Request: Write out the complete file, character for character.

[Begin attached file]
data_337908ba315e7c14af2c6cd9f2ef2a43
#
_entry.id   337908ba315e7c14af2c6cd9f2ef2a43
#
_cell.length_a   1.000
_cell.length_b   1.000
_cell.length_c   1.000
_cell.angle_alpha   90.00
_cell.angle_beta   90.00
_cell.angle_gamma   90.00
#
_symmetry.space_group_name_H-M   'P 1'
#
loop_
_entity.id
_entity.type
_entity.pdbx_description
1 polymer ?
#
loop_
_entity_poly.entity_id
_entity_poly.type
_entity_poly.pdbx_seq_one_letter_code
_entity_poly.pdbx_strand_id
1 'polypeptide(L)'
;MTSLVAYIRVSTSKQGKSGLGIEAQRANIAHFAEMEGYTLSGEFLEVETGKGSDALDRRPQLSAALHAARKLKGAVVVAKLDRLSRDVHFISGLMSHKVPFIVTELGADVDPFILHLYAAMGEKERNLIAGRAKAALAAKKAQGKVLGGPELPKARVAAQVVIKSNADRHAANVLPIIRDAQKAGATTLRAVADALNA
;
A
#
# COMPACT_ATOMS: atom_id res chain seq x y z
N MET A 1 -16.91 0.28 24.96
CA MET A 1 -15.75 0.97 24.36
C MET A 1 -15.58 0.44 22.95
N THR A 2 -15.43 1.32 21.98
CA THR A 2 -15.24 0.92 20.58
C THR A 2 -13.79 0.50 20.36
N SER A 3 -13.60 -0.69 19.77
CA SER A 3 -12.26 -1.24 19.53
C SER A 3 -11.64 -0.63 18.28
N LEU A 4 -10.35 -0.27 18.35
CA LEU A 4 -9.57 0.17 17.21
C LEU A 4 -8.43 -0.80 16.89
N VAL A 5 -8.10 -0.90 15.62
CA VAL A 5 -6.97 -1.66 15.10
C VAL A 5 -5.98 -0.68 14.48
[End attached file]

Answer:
data_337908ba315e7c14af2c6cd9f2ef2a43
#
_entry.id   337908ba315e7c14af2c6cd9f2ef2a43
#
_cell.length_a   1.000
_cell.length_b   1.000
_cell.length_c   1.000
_cell.angle_alpha   90.00
_cell.angle_beta   90.00
_cell.angle_gamma   90.00
#
_symmetry.space_group_name_H-M   'P 1'
#
loop_
_entity.id
_entity.type
_entity.pdbx_description
1 polymer ?
#
loop_
_entity_poly.entity_id
_entity_poly.type
_entity_poly.pdbx_seq_one_letter_code
_entity_poly.pdbx_strand_id
1 'polypeptide(L)'
;MTSLVAYIRVSTSKQGKSGLGIEAQRANIAHFAEMEGYTLSGEFLEVETGKGSDALDRRPQLSAALHAARKLKGAVVVAKLDRLSRDVHFISGLMSHKVPFIVTELGADVDPFILHLYAAMGEKERNLIAGRAKAALAAKKAQGKVLGGPELPKARVAAQVVIKSNADRHAANVLPIIRDAQKAGATTLRAVADALNA
;
A
#
# COMPACT_ATOMS: atom_id res chain seq x y z
N MET A 1 -16.91 0.28 24.96
CA MET A 1 -15.75 0.97 24.36
C MET A 1 -15.58 0.44 22.95
N THR A 2 -15.43 1.32 21.98
CA THR A 2 -15.24 0.92 20.58
C THR A 2 -13.79 0.50 20.36
N SER A 3 -13.60 -0.69 19.77
CA SER A 3 -12.26 -1.24 19.53
C SER A 3 -11.64 -0.63 18.28
N LEU A 4 -10.35 -0.27 18.35
CA LEU A 4 -9.57 0.17 17.21
C LEU A 4 -8.43 -0.80 16.89
N VAL A 5 -8.10 -0.90 15.62
CA VAL A 5 -6.97 -1.66 15.10
C VAL A 5 -5.98 -0.68 14.48